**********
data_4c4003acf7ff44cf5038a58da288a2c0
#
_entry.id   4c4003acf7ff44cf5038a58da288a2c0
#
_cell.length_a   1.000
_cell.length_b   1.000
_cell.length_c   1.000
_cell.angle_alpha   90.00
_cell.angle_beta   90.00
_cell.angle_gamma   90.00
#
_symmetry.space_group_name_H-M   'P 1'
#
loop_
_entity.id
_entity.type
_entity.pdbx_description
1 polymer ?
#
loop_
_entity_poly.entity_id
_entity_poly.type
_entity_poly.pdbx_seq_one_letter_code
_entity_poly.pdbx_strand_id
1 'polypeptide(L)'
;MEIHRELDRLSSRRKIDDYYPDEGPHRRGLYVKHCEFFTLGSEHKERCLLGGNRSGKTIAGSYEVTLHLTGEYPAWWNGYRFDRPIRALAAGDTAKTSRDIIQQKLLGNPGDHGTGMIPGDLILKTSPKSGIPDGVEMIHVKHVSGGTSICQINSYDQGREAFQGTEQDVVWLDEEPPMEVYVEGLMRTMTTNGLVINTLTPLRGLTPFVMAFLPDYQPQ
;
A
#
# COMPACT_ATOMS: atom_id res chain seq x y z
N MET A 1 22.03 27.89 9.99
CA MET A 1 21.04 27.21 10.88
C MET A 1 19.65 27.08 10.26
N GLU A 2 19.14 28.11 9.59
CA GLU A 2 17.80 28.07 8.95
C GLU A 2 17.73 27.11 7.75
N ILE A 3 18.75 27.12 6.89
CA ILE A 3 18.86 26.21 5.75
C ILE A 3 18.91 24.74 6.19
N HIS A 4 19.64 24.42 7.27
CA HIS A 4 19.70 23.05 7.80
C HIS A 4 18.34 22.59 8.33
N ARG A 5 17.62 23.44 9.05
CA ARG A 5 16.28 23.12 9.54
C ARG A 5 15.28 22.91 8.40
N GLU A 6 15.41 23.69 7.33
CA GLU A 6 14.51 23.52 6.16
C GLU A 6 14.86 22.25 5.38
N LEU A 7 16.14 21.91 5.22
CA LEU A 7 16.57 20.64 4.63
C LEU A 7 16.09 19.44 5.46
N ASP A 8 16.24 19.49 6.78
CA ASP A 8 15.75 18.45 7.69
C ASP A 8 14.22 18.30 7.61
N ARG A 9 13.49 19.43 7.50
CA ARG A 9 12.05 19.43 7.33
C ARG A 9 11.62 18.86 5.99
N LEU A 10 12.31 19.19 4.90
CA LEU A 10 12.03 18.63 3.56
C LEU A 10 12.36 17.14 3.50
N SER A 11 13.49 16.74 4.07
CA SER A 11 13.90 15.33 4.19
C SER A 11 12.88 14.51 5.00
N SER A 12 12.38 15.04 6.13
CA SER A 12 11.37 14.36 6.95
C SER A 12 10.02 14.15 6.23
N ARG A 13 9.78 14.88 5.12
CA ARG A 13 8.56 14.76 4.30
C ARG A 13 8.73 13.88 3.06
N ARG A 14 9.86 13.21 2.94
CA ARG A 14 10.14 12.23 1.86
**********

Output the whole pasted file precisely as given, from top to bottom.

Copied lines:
data_4c4003acf7ff44cf5038a58da288a2c0
#
_entry.id   4c4003acf7ff44cf5038a58da288a2c0
#
_cell.length_a   1.000
_cell.length_b   1.000
_cell.length_c   1.000
_cell.angle_alpha   90.00
_cell.angle_beta   90.00
_cell.angle_gamma   90.00
#
_symmetry.space_group_name_H-M   'P 1'
#
loop_
_entity.id
_entity.type
_entity.pdbx_description
1 polymer ?
#
loop_
_entity_poly.entity_id
_entity_poly.type
_entity_poly.pdbx_seq_one_letter_code
_entity_poly.pdbx_strand_id
1 'polypeptide(L)'
;MEIHRELDRLSSRRKIDDYYPDEGPHRRGLYVKHCEFFTLGSEHKERCLLGGNRSGKTIAGSYEVTLHLTGEYPAWWNGYRFDRPIRALAAGDTAKTSRDIIQQKLLGNPGDHGTGMIPGDLILKTSPKSGIPDGVEMIHVKHVSGGTSICQINSYDQGREAFQGTEQDVVWLDEEPPMEVYVEGLMRTMTTNGLVINTLTPLRGLTPFVMAFLPDYQPQ
;
A
#
# COMPACT_ATOMS: atom_id res chain seq x y z
N MET A 1 22.03 27.89 9.99
CA MET A 1 21.04 27.21 10.88
C MET A 1 19.65 27.08 10.26
N GLU A 2 19.14 28.11 9.59
CA GLU A 2 17.80 28.07 8.95
C GLU A 2 17.73 27.11 7.75
N ILE A 3 18.75 27.12 6.89
CA ILE A 3 18.86 26.21 5.75
C ILE A 3 18.91 24.74 6.19
N HIS A 4 19.64 24.42 7.27
CA HIS A 4 19.70 23.05 7.80
C HIS A 4 18.34 22.59 8.33
N ARG A 5 17.62 23.44 9.05
CA ARG A 5 16.28 23.12 9.54
C ARG A 5 15.28 22.91 8.40
N GLU A 6 15.41 23.69 7.33
CA GLU A 6 14.51 23.52 6.16
C GLU A 6 14.86 22.25 5.38
N LEU A 7 16.14 21.91 5.22
CA LEU A 7 16.57 20.64 4.63
C LEU A 7 16.09 19.44 5.46
N ASP A 8 16.24 19.49 6.78
CA ASP A 8 15.75 18.45 7.69
C ASP A 8 14.22 18.30 7.61
N ARG A 9 13.49 19.43 7.50
CA ARG A 9 12.05 19.43 7.33
C ARG A 9 11.62 18.86 5.99
N LEU A 10 12.31 19.19 4.90
CA LEU A 10 12.03 18.63 3.56
C LEU A 10 12.36 17.14 3.50
N SER A 11 13.49 16.74 4.07
CA SER A 11 13.90 15.33 4.19
C SER A 11 12.88 14.51 5.00
N SER A 12 12.38 15.04 6.13
CA SER A 12 11.37 14.36 6.95
C SER A 12 10.02 14.15 6.23
N ARG A 13 9.78 14.88 5.12
CA ARG A 13 8.56 14.76 4.30
C ARG A 13 8.73 13.88 3.06
N ARG A 14 9.86 13.21 2.94
CA ARG A 14 10.14 12.23 1.86